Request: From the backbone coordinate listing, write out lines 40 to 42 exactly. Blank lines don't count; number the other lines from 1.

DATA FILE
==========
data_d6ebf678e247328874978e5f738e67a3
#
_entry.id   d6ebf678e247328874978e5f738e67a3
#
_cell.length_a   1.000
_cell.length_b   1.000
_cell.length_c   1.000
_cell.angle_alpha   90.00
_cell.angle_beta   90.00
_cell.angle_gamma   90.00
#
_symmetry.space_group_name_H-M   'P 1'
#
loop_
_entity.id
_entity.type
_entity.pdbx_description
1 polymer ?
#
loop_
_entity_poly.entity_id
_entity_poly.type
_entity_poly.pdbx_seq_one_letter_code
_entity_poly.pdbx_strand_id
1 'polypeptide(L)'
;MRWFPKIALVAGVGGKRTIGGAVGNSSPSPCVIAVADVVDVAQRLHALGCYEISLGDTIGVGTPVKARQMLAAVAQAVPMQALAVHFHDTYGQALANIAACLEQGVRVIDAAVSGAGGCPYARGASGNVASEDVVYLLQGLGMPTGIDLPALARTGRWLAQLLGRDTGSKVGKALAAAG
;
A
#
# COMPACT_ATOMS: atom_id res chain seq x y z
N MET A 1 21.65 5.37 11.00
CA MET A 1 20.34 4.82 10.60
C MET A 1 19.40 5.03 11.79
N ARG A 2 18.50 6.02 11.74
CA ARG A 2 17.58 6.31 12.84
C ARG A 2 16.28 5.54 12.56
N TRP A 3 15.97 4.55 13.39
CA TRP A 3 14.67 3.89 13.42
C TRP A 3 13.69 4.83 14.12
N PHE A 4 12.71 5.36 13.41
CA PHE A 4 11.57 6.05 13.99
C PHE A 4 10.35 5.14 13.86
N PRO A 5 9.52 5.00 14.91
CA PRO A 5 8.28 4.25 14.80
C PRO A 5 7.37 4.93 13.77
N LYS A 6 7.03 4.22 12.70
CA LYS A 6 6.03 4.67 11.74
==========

N PHE A 4 12.71 5.36 13.41
CA PHE A 4 11.57 6.05 13.99
C PHE A 4 10.35 5.14 13.86